Such capacity loss is believed to result from a reaction in which, upon the initial discharge of a C/Li cell and concurrent Li intercalation, the first Li ions that reach the carbon electrode react with the electrolyte solvent resulting in the decomposition of the electrolyte and in the formation of a passivating film, the so-called solid polymer electrolyte (SPE). This reaction continues until the thickness of the passivating film is large enough to prevent electron tunneling. Therefore, increases in the surface of a carbon electrode should yield more area to be passivated and, as a result, should require the irreversible consumption of more lithium ions, leading in turn to greater irreversible loss of cell capacity. Conversely, it was anticipated that a reduction in specific surface BET area occasioned by the formation of particle agglomeration, due apparently to the inability of the larger nitrogen molecules to penetrate the agglomerates, would signal a similar inability of the large electrolyte solvent molecules to reach reaction surfaces otherwise accessible to the smaller intercalating lithium ions and, thus, indicate a condition promoting reversible capacity over irreversible loss of capacity.

Samples of the ground carbons taken at various times during the grinding operations were used to prepare positive electrodes for electrolytic test cells. These electrodes were prepared using dry plastic laminate technology as described, for example, in U.S. Pat. No. 5,460,904, which comprised dispersing about 7 g of ground carbon sample in a mixture of about 2 g of PVdF binder polymer (Aldrich) and about 3 g of dibutyl phthalate (DBP--Aldrich) dissolved in about 12 g of acetone. About 5% by weight of super P carbon black (SP) was added in the usual manner to enhance electrical conductivity of the final electrode composition. The resulting paste was coated on a glass support disk and the DBP was extracted with diethyl ether. A lithium metal foil paste coated on a stainless steel disk was used as the negative electrode. The positive and negative electrodes were electronically separated by one layer of Wachtman GF/D borosilicate glass fiber paper soaked in an electrolyte comprising a 1M solution of LiPF6 in a 2:1 mixture of ethylene carbonate and dimethyl carbonate. The cell components were then assembled in a Swagelok laboratory test cell and tested between 3 V and 0 V at a constant C/10 current vs. the nominal LiC6 composition. Although, for convenience in testing, simple lithium metal negative electrode cell structures were utilized, the carbon electrode materials may preferably be incorporated into lithium-ion cells where they would serve as the active components of the negative electrode.

Electrochemical measurements of the cells were carried out using a "Mac Pile" cycling system from Bio-Logic of Claix, France. Operating in the galvanostatic mode, this system logged cell output voltage whenever it changed by more than 0.002 V and calculated from elapsed time and constant current, with 1% current stability, the amount of intercalated Li species, x, in Lix C6, thus providing a measurement of the charge capacity of the carbon powder sample. Graphic representations of data acquired in a number of such tests appear in FIGS. 13-15. From such voltage profile curves the reversible capacity (Δxrev) and the irreversible capacity (Δxirrev) of electrodes comprising the various carbon samples were calculated and plotted together with the specific surface BET area of the samples as a function of the grinding time, as in FIGS. 5 through 12.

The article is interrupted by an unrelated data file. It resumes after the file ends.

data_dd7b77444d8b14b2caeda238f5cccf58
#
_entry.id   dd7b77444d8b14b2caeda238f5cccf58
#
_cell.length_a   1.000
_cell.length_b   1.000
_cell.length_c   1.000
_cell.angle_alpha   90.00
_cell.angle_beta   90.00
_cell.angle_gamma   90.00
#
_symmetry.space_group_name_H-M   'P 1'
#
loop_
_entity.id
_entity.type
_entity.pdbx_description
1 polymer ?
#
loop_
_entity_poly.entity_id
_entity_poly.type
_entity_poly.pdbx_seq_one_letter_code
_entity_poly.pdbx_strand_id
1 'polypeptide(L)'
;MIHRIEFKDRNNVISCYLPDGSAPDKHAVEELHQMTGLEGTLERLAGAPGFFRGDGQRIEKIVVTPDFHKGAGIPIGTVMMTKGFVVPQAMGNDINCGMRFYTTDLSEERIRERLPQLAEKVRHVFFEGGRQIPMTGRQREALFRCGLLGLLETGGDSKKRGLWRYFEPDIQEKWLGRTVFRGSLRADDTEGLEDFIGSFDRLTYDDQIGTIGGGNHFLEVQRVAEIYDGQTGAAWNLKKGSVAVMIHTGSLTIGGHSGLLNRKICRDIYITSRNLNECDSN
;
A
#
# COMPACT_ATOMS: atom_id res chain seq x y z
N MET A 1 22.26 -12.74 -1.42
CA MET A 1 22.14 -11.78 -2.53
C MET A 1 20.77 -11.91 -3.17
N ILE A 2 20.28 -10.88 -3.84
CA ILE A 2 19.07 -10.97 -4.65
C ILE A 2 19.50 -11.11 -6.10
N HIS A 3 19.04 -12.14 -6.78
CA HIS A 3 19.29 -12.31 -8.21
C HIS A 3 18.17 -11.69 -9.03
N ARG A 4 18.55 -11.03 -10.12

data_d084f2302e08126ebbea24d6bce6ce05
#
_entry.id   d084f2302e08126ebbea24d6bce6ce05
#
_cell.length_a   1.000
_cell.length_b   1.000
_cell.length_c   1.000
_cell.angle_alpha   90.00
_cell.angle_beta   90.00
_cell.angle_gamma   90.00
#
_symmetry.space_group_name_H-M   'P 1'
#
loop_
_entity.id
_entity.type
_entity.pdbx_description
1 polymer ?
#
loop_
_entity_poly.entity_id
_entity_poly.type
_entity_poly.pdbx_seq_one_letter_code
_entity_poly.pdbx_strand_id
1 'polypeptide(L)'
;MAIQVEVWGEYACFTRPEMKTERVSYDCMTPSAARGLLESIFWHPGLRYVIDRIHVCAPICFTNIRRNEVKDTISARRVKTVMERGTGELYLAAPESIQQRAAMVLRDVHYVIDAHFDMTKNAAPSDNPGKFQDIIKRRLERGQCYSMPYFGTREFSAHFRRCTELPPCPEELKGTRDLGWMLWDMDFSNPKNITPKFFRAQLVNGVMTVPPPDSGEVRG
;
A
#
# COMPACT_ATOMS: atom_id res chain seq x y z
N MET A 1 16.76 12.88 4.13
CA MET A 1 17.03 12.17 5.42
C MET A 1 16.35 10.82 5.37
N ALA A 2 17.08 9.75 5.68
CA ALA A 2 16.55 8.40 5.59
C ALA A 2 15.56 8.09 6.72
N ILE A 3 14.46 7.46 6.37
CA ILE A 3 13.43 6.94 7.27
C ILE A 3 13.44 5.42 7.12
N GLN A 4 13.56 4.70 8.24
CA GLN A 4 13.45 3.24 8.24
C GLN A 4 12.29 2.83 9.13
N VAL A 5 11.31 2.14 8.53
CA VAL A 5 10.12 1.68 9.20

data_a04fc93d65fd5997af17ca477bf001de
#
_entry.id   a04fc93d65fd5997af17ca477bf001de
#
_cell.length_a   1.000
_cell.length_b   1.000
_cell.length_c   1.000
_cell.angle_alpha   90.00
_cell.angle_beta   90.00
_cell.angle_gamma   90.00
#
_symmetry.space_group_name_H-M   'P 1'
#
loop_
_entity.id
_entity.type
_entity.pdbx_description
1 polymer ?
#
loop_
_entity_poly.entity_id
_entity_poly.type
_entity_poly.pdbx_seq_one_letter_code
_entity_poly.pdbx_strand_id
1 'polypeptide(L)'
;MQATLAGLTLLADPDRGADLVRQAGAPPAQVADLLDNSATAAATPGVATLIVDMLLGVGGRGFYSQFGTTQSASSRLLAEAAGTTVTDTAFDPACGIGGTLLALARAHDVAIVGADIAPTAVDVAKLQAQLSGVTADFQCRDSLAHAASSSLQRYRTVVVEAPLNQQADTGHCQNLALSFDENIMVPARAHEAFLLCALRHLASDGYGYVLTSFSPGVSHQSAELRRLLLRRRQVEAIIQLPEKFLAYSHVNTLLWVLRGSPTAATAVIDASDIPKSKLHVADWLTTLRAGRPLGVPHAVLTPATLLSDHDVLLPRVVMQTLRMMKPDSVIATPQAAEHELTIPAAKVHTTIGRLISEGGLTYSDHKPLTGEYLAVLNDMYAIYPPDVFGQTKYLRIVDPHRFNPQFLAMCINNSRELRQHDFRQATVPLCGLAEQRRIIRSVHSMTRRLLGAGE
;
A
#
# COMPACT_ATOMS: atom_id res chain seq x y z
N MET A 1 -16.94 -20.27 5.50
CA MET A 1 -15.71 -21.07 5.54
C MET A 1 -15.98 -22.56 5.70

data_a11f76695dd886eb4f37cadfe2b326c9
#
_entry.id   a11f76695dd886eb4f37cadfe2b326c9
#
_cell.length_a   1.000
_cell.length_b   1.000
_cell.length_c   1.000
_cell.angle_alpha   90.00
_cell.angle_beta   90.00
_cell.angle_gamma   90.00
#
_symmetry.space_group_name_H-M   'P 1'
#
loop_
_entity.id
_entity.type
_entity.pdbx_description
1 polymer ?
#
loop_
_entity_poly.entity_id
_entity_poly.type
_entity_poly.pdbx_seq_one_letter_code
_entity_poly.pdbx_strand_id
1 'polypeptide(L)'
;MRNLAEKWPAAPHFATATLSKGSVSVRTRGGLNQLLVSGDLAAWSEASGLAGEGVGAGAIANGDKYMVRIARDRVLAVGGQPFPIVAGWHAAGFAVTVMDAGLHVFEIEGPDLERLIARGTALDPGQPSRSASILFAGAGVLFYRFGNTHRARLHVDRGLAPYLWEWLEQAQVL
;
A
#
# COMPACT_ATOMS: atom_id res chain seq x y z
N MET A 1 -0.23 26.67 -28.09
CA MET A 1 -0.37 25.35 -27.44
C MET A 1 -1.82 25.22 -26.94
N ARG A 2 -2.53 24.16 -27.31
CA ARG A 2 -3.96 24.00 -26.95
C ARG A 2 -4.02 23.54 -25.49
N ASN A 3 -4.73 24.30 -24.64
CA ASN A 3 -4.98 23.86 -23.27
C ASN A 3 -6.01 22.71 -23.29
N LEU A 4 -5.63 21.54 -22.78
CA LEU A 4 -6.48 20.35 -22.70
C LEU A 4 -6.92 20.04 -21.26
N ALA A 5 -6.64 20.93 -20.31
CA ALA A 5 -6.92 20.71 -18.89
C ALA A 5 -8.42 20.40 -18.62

These data confirm the earlier-noted expectation that irreversible capacity loss could be a function of BET surface area, since the measured irreversible loss tracks exceptionally well the measured BET surface area for all the carbon samples, independently of the type of grinding system used. Such a correlation is particularly striking for the impact-ground graphite samples where both irreversible loss and BET surface reach maxima simultaneously. Also for such samples another correlation occurs between surface area and structural parameters, namely, that when the BET surface area goes through such a maximum, the d002 lattice spacing increases rapidly, as seen in FIGS. 2 and 3. Thus, it was additionally noted that advantageously the Δxrev, in contrast to the Δxirrev, increases with grinding time independently of the BET surface area.

A significant accomplishment of the present invention is that by mechanical grinding of carbons, whether graphite, soft carbon coke, or hard carbon, one can obtain materials which may be incorporated into electrolytic cell electrodes capable of intercalating lithium at an average voltage of 1 V vs. Li with as little as a 35% irreversible loss during the first discharge, yet able to sustain a reversible capacity approaching 2 Li per 6 carbons upon subsequent cycling. On the other hand, the reversible lithium capacity (Δxrev), in contrast to the irreversible capacity (≢xirrev), shows little direct correlation with the BET surface area, and will regularly increase with grinding time independently of the surface area variation. Thus, by mechanical grinding according to the present invention, one is able to increase the disorder, i.e., the number of single carbon layers, in electrode carbons and thereby increase the capacity of these materials to reversibly accept larger quantities of lithium ions. The generally disadvantageous irreversible loss of capacity may at the same time be limited by preferred impact grinding which, through the development of fine-particle agglomeration, reduces the specific surface BET area upon which that irreversible capacity apparently depends.